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The Results Are In: San Francisco Weighs in on Safety, Mobility, and Autonomous Driving

19 de marzo de 2021

Father and son sitting in front of the Golden Gate Bridge

In 2020, we invited San Francisco residents to complete a survey in which they shared their thoughts on traffic safety, mobility, transportation, and the challenges of living in the city. Nearly 1,000 people responded to our survey, and the results are both compelling and informative, offering nuanced insights into the issues people face on San Francisco streets on a daily basis.

We learned that a majority (62%) of San Francisco residents would choose to ride in an autonomous vehicle and heard from individuals who were excited to spend less time behind the wheel. We also heard genuine concerns about what autonomous driving in San Francisco would look like and skepticism around trusting technology.

Let’s dive in.

Transportation Modes Among Respondents

While the people we surveyed remained anonymous, we were able to learn a bit about how San Francisco residents were getting around in late 2020. We learned that over a two-month period: 

  • 61% drove a personal vehicle
  • 60% walked
  • 36% biked
  • 31% rode a taxi or used a ride sharing app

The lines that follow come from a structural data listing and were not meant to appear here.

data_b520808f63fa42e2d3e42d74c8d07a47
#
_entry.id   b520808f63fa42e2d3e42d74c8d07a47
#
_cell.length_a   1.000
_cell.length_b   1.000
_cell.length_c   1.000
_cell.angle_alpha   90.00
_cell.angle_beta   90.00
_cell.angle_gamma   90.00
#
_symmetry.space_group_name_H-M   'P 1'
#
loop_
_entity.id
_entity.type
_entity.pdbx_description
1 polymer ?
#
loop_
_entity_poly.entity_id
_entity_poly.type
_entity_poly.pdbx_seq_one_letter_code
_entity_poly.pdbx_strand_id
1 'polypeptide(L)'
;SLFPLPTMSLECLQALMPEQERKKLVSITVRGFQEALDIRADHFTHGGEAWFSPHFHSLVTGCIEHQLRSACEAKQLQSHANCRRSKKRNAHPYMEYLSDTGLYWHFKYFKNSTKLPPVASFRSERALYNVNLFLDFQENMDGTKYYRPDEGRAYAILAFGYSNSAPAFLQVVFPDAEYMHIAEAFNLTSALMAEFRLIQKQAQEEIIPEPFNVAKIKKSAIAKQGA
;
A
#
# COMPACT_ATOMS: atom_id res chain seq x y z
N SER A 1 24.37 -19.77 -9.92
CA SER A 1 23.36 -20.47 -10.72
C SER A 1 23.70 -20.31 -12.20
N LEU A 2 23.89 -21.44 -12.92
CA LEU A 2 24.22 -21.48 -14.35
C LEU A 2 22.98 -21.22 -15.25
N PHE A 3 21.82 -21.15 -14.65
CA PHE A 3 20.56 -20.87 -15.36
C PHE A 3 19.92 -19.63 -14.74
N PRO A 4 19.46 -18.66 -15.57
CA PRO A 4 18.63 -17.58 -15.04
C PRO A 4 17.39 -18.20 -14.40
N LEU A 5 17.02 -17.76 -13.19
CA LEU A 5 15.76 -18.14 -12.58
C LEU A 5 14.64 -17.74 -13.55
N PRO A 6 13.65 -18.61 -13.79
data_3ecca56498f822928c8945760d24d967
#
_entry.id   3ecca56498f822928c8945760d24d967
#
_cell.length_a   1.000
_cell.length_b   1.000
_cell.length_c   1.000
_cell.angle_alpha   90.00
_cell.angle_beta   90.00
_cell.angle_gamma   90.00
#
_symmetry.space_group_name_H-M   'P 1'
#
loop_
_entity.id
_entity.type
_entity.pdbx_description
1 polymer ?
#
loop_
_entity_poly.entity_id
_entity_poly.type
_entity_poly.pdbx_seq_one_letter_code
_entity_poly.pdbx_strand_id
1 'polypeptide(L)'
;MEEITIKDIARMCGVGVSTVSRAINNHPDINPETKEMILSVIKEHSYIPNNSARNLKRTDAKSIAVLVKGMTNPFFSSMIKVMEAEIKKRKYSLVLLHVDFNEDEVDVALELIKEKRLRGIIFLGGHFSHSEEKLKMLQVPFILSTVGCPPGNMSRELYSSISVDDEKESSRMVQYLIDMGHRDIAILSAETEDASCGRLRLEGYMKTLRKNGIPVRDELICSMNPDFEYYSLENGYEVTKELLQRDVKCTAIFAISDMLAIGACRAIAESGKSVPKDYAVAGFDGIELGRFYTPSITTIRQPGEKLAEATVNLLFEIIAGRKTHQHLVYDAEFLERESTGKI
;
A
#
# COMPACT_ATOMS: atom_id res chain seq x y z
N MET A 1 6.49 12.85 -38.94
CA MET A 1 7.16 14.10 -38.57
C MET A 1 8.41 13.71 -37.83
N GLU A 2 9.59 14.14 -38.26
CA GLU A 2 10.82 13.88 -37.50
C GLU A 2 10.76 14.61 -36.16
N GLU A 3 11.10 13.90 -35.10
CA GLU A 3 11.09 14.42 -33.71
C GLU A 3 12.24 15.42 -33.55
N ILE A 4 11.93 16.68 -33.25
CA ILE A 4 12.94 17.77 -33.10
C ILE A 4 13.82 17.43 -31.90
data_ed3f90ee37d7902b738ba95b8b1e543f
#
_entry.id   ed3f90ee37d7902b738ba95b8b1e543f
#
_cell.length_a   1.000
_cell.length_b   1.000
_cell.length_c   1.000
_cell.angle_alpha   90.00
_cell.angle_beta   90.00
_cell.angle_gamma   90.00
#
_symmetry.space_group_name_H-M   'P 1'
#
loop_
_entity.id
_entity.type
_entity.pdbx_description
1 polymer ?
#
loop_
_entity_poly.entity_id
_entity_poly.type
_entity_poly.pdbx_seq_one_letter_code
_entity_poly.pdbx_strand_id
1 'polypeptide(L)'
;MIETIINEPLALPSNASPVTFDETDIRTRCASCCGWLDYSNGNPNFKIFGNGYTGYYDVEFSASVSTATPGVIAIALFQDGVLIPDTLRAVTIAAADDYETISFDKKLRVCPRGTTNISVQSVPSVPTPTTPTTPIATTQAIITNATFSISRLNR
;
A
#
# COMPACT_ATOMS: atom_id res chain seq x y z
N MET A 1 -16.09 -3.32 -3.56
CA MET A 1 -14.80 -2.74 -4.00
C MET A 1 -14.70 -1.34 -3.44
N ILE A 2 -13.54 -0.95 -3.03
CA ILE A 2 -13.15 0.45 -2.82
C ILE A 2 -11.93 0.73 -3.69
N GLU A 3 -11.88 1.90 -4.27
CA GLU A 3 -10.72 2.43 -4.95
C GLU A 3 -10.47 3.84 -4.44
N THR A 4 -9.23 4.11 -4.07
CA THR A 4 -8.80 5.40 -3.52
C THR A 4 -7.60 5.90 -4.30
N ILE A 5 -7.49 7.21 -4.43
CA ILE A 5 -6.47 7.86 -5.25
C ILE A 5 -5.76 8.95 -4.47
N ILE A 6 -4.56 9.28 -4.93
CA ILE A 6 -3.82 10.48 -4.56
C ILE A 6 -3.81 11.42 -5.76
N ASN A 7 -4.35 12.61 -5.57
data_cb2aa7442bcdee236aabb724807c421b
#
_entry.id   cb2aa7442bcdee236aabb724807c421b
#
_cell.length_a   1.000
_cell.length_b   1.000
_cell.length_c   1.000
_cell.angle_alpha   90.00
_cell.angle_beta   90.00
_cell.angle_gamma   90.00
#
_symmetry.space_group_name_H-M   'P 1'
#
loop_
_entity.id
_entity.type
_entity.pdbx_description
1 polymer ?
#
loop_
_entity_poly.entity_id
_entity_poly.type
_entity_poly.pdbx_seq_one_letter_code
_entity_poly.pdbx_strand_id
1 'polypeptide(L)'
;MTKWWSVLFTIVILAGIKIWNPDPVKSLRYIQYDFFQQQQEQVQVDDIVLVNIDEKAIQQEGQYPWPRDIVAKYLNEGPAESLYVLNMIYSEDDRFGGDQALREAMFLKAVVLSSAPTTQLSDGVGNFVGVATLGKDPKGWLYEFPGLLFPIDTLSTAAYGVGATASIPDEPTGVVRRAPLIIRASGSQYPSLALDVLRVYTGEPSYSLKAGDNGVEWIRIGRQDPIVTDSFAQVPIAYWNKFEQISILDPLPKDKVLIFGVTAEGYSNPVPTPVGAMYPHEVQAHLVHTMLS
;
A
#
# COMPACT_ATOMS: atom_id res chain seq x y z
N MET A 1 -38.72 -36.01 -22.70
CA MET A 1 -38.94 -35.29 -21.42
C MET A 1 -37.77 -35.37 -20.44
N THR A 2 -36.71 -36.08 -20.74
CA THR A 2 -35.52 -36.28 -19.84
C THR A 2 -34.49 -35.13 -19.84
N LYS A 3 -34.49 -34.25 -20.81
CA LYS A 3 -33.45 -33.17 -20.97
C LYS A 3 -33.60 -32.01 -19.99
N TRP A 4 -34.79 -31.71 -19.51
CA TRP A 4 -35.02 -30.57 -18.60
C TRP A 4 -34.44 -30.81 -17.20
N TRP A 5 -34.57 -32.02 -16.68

• 26% rode on the BART
  • 25% took the bus
  • 11% used an electric scooter
  • 7% used a motorcycle
  • 4% used the trolley

Note: Survey respondents were asked to choose as many options as applied

Girl riding bike in blue jacket and helmet

The results show us that while many San Franciscans drive, they also live in a highly multimodal city, with people shifting between walking, cycling, rideshare, and using scooters and public transportation.

In a city like San Francisco, fully autonomous driving technology has the potential to make roads better for everyone. Waymo’s technology is designed to be a safe, cautious, and defensive driver that is constantly vigilant of surroundings, including anticipating pedestrians, cyclists, and other road users.

San Franciscans and Mobility

Because autonomous driving technology holds the potential to expand mobility options for people who cannot drive, we also asked San Franciscans if they knew someone with limited mobility, or if they experience mobility challenges themselves. 

  • 57% said they know someone with a disability
  • 45% said they know someone who can no longer drive because of their age
  • 19% said they have a disability themselves
  • 17% said they know someone who is blind

Note: Survey respondents were asked to choose as many options as applied

The results show us that the majority of respondents know someone with a disability, and nearly one-fifth of respondents personally have a disability. Along with safety, expanded access for mobility may be one of the greatest opportunities for autonomous vehicle technology. It holds the potential to bring a new level of freedom and independence for those who cannot drive, such as people who are blind, people experiencing a loss of vision, or people who can no longer drive because of their age.

Prominent advocates for people who are blind have emphasized that autonomous driving technology is continually evolving and holds the potential to accommodate passengers who are blind in unique ways. The American Association of People with Disabilities (AAPD) has highlighted autonomous driving technology as a key to expanding accessibility efforts.